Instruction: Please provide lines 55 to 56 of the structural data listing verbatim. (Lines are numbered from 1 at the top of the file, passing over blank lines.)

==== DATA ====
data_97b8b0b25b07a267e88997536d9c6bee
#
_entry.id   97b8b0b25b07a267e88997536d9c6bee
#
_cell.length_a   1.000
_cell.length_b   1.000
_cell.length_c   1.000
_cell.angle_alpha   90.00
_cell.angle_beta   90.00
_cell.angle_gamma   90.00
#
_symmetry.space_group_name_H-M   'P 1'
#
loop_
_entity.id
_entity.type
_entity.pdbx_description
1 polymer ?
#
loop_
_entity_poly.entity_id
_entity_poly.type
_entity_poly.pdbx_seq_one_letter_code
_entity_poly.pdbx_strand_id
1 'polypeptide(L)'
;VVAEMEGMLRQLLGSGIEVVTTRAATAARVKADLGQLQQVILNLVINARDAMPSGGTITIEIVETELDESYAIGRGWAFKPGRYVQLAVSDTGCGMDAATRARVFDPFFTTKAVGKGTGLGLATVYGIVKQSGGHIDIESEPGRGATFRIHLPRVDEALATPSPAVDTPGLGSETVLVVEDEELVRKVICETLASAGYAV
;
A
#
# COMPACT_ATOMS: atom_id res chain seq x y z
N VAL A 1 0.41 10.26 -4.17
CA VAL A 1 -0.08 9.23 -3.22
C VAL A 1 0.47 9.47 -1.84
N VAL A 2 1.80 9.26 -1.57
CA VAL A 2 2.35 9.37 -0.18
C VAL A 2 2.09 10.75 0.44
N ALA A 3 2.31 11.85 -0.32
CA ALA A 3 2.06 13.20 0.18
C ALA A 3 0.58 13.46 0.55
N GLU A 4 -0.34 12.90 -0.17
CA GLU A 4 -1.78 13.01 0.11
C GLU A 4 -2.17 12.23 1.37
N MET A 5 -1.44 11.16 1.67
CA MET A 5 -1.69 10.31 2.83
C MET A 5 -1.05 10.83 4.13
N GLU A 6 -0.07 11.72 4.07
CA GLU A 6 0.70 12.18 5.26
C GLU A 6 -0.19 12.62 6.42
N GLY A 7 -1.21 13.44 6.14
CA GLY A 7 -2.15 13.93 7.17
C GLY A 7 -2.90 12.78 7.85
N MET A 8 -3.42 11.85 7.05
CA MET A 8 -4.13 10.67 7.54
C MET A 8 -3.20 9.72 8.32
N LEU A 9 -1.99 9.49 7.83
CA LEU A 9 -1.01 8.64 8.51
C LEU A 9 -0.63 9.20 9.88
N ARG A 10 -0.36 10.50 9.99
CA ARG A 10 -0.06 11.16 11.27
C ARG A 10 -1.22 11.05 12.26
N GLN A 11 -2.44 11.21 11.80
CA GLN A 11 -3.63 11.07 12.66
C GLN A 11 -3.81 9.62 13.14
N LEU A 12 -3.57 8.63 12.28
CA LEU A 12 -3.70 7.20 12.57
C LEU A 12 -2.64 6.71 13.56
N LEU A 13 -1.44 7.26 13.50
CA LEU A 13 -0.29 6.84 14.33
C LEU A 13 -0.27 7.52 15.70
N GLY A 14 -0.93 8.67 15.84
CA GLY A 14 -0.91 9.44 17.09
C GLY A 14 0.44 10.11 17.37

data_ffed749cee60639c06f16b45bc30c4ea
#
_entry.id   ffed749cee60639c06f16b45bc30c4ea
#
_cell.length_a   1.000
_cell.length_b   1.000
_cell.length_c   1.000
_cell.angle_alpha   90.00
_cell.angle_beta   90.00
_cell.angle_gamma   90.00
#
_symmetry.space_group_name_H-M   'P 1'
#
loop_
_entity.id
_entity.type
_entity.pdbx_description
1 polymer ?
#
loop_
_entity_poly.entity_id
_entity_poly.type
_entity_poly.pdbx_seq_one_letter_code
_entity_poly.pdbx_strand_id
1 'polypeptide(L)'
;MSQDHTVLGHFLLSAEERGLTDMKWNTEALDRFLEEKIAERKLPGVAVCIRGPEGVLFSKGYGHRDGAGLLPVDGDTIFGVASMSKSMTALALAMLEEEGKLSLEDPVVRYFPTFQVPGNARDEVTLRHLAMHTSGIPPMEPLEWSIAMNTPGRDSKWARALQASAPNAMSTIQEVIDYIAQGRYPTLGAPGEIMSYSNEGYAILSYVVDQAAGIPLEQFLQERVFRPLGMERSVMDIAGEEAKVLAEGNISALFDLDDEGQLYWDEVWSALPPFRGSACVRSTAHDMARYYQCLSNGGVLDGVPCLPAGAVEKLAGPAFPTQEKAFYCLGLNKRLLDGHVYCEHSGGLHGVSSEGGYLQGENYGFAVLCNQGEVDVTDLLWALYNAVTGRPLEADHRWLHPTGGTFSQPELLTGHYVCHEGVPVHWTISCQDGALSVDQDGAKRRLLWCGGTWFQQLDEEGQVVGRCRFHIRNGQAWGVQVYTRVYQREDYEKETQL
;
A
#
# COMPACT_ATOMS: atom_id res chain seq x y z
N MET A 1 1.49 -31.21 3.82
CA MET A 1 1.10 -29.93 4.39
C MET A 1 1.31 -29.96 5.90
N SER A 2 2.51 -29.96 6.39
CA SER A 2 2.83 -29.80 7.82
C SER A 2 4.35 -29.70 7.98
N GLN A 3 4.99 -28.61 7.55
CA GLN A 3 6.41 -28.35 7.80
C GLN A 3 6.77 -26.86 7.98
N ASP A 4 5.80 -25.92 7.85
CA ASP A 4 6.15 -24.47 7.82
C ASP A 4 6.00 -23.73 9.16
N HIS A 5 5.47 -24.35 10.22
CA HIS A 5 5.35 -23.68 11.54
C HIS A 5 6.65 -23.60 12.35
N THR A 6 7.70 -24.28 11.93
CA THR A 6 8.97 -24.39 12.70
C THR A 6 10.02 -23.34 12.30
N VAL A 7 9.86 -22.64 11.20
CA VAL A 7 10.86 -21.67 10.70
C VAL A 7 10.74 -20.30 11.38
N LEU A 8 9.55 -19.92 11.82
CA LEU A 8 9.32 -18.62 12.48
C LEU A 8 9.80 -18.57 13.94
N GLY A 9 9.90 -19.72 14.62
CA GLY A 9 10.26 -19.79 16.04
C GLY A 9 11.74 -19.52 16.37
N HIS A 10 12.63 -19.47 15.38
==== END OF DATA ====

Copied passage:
N LEU A 9 -1.99 9.49 7.83
CA LEU A 9 -1.01 8.64 8.51